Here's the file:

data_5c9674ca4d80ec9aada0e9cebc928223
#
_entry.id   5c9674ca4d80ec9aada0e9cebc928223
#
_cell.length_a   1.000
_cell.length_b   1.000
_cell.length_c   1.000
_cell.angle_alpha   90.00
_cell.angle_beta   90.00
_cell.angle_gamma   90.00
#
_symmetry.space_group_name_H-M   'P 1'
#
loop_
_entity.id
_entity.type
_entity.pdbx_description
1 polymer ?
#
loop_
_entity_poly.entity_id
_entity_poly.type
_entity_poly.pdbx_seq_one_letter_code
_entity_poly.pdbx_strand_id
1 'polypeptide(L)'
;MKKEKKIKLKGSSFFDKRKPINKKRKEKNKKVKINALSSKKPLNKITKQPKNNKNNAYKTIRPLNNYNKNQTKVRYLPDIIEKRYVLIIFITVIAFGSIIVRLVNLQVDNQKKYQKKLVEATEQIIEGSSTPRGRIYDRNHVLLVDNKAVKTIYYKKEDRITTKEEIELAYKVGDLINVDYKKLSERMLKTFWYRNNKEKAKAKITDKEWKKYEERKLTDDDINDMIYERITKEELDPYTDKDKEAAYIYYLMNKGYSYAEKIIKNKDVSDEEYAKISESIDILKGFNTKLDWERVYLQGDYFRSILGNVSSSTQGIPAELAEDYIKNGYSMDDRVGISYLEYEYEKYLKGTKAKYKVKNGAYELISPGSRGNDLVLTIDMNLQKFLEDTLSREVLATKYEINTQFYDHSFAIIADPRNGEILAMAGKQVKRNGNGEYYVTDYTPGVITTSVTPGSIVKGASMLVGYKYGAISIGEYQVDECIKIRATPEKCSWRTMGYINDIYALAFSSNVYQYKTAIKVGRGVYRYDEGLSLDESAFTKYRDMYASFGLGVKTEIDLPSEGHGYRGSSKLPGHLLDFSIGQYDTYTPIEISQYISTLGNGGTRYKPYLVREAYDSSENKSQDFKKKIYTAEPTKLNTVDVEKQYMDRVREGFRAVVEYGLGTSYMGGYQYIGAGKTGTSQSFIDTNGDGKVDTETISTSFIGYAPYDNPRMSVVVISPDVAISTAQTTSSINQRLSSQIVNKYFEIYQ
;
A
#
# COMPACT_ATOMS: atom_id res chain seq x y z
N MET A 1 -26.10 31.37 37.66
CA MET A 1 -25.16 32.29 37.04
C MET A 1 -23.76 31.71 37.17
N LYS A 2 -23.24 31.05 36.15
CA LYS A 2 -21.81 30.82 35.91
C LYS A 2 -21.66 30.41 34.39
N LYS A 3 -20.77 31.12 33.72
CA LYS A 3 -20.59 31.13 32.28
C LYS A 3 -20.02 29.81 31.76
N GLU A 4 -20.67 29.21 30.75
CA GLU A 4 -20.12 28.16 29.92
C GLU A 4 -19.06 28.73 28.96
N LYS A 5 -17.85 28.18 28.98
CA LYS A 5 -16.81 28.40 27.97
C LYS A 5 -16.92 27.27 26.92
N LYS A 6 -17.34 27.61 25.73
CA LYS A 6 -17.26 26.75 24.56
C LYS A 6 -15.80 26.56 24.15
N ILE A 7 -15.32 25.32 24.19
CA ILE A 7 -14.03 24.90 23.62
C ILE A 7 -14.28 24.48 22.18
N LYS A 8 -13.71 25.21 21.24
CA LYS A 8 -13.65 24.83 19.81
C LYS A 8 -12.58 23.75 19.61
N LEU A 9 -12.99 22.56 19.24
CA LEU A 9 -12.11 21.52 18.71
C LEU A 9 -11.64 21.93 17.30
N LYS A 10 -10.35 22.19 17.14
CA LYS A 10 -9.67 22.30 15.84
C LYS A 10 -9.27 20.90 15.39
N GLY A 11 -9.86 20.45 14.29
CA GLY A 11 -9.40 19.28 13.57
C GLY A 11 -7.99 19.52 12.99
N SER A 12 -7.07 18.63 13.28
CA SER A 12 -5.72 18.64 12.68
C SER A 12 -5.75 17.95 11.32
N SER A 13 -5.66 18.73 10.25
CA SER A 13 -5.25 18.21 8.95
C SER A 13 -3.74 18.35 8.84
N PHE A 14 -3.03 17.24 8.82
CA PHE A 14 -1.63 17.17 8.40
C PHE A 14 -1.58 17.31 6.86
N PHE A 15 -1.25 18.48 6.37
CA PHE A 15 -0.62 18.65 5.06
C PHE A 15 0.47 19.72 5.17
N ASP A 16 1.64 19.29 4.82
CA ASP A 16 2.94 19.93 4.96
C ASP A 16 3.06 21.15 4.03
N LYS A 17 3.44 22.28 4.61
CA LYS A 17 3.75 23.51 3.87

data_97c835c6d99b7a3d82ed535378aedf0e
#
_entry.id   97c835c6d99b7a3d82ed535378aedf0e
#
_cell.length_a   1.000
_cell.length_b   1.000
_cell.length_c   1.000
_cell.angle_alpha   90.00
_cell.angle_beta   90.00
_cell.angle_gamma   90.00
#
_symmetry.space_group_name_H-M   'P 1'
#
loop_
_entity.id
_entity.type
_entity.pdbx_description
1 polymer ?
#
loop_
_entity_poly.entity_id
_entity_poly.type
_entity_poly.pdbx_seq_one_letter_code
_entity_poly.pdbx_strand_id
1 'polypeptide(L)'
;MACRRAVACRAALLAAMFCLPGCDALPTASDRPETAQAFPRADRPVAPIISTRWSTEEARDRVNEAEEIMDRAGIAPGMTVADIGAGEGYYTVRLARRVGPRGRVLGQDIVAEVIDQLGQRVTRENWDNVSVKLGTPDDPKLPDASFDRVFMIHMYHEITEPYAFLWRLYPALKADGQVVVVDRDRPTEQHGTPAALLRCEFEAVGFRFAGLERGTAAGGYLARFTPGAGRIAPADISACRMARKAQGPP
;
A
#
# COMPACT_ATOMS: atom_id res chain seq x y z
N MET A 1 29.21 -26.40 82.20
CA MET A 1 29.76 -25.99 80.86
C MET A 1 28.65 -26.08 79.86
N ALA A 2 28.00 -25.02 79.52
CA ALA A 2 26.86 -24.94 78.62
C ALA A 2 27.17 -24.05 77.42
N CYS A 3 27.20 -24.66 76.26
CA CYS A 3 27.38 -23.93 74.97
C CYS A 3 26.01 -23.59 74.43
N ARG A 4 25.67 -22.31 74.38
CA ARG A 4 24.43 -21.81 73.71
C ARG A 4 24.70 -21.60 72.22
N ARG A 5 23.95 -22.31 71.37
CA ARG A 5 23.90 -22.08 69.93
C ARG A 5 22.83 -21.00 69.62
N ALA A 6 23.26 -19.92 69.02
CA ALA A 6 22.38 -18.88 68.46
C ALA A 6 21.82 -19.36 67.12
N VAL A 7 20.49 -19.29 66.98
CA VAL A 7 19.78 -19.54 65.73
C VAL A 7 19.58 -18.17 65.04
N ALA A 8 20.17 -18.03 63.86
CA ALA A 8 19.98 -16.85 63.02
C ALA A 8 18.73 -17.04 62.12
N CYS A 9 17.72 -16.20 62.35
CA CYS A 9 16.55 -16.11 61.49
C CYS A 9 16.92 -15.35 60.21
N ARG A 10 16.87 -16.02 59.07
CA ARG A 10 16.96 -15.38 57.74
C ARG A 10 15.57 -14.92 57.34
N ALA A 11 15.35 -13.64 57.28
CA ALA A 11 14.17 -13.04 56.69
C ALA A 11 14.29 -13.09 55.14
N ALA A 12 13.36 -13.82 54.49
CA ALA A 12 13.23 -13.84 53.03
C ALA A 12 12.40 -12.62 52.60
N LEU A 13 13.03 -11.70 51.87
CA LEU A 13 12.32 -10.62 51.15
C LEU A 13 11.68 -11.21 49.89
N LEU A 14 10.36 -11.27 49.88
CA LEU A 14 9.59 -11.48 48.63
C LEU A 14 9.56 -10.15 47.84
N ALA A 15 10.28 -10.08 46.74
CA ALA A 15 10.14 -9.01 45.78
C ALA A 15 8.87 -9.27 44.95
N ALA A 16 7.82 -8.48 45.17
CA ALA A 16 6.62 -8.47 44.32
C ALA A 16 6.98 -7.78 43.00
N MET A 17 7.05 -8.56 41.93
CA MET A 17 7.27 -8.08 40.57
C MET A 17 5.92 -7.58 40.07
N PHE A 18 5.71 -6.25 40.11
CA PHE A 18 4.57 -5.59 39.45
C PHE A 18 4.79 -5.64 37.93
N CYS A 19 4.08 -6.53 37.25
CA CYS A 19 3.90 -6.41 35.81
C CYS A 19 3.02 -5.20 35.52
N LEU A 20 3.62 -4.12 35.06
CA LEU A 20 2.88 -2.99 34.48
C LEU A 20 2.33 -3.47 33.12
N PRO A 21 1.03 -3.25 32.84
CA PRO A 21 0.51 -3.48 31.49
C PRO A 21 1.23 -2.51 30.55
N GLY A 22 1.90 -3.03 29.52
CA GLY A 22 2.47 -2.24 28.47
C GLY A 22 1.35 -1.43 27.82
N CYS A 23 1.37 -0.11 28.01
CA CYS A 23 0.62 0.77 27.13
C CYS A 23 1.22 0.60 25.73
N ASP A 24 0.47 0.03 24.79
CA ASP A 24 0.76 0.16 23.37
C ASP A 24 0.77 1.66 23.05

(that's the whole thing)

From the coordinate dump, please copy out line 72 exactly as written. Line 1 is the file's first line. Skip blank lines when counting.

C PHE A 14 -1.58 17.31 6.86